The Infamous "Beach Bunker" in Ashdod

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Five Beautiful Reasons the Israeli Government Should Never Give Up the Golan Heights October 8, 2010

Filed under: My Blog,Photos,Travel — rucheli @ 4:16 pm
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Nahal Yehudiya - Golan Heights, Israel

Due to my personal principles as an engineer, I usually refrain from involving myself in social sciences. Especially politics. However, this year I’ve found myself in a place and a situation where abstaining from politics is impossible. In a country constantly pummeled for its stubbornness in the “peace process”, one is forced to take a stance. My stance is for Israel.

As a country, we’ve already given up HALF of our land from the 1967 war in efforts to bring about peace. It didn’t help at all. So now we’re in peace talks again and Netanyahu keeps talking about giving up more land, including the area called the Golan Heights. This chunk of land in the northern tip of Israel has constantly been argued over, and has been subjugated to attacks and power struggles since the dawn of time. But the fact is that it’s OUR land, and we can’t give it up. And for all of you wondering what the big deal is, I have one suggestion. Go there.

I spent two days in the Yehudiya area of the Golan Heights. It’s about as deep into the Golan as you can go, and it’s 150% worth the trip. We caught a bus to Tiberias Sunday afternoon and after exploring the Sea of Galilee for a few hours, we took another 45 minute bus ride up to Nahal Yehudiya Campgrounds. We got there just in time for sunset and spent the next 24 hours basking in G-d’s glory. The views were amazing, the sunset was heavenly, the hike was one of the most challenging I’ve been on but was by far the most rewarding. Tumbling waterfalls, gorgeous cliffs, deserted village ruins, and a chilly swim across a natural pool all contributed to the best day of my time is Israel thus far. The result was a newfound appreciation for this area of Israel that we are constantly challenged over, and the realization that we can never, ever, give this land up. That being said, I am please two present five incredibly beautiful reasons that the Israeli government should continue defending our right to the Golan Heights:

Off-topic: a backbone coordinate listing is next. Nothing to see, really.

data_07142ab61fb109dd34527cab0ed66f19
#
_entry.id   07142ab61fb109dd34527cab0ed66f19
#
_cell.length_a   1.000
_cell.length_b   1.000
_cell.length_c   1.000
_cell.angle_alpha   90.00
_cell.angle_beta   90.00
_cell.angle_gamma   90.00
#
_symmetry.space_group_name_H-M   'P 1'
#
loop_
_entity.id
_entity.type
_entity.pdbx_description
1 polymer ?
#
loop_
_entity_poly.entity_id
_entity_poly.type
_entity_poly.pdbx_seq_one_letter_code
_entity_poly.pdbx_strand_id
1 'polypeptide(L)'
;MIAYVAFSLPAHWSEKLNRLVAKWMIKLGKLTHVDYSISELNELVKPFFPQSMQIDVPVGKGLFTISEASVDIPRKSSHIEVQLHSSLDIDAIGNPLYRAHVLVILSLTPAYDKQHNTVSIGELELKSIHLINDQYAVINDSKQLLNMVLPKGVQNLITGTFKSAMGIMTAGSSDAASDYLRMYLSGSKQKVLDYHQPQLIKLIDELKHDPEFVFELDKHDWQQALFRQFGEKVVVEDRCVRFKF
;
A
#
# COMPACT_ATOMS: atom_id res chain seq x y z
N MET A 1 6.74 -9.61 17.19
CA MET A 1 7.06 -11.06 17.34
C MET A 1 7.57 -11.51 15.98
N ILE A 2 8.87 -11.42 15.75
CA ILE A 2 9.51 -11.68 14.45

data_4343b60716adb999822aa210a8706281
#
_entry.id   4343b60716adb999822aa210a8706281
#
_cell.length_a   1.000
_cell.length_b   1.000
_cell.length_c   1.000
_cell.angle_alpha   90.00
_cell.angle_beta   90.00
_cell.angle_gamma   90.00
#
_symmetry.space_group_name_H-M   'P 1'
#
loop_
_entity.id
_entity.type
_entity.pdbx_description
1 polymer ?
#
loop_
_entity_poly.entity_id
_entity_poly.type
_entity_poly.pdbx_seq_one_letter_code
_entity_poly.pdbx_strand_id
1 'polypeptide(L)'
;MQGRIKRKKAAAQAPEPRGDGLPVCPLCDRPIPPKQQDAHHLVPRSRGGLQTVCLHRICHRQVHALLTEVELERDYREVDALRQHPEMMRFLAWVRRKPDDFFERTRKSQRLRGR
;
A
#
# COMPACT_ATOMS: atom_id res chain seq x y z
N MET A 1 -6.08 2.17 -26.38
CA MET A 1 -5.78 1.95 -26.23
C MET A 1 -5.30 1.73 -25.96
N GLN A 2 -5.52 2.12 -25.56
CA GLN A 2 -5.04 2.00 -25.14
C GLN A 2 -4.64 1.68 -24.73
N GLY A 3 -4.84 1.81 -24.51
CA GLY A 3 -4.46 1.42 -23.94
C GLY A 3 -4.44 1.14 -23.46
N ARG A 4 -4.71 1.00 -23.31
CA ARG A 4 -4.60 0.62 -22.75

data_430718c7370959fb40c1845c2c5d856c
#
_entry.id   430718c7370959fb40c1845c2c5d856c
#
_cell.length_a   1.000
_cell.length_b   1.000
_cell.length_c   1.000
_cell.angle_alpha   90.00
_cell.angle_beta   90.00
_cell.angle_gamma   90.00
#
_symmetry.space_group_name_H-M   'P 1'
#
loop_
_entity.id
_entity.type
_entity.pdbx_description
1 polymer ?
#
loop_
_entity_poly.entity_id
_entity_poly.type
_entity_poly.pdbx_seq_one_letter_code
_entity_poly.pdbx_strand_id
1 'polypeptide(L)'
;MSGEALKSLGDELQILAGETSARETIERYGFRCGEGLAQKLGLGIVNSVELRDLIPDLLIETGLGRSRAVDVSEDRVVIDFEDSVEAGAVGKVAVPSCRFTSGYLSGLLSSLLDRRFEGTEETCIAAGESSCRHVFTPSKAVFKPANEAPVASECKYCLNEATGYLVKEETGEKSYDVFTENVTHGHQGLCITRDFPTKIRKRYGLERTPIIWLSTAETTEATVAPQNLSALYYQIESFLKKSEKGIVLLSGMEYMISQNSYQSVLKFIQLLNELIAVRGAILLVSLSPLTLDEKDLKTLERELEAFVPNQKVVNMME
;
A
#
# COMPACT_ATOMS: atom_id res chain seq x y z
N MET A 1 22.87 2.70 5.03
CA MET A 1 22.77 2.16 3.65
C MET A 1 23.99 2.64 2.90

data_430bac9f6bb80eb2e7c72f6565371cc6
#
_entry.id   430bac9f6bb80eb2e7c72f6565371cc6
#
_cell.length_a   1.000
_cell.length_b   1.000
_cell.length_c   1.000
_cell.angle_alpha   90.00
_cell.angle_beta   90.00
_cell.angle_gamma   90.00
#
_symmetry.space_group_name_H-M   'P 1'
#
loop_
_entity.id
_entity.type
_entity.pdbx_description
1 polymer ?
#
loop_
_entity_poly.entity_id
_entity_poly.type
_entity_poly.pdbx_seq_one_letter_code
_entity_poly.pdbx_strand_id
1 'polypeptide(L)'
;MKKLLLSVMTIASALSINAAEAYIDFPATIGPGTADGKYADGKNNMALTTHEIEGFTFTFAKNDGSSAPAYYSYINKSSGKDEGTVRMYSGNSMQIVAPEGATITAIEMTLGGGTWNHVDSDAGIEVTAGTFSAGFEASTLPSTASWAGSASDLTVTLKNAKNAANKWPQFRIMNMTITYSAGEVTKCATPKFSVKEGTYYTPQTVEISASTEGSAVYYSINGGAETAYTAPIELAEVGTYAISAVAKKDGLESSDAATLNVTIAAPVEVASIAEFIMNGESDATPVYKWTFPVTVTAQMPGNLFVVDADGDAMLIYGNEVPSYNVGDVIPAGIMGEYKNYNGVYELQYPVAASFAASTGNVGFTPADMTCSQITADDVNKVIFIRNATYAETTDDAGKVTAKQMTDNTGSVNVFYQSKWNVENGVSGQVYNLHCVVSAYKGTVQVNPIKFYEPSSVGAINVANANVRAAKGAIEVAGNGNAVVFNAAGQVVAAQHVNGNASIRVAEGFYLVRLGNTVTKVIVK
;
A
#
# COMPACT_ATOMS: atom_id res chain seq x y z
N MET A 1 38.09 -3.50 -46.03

Favorites from Yehudiah

5) It's the same land our Fathers inherited thousands of years ago.(View of Yehudiya Valley from the top of the hike)

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Ra’anana – A Taste of Home September 26, 2010

Filed under: My Blog — rucheli @ 4:53 pm
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Ahuza St. - Central Ra'anana

One of the great things about Mayanot is that they set us up with host families for Shabbat and holidays. You can choose to stay in Jerusalem or travel around Israel a bit to visit some of the families that volunteer to have seminary girls crash their houses for a weekend. I spent this Shabbos in a cute little place called Ra’anana, and it was a taste of home.

The main road is Ahuza Street, lined with palm trees and pretty landscaping – a rare sight in Israel. The houses are more modern and more spread out than most places in Israel, and it’s a quiet neighborhood. Another great thing is that there aren’t very many cats. This may sound like an odd statement, but in Israel there is a serious cat problem. When the British ruled this area, they brought over cats from England to take care of the rats… but now the cats are Israel’s rats and they are everywhere. While they still exist in Ra’anana, they are there in much smaller doses and it’s nice.

Another amazing thing about Ra’anana  is the huge percentage of immigrants. There are just as many people that speak English as there are native Israelis. Granted, they all have accents… Canadian, British, South African, or Australian… but it’s English none-the-less.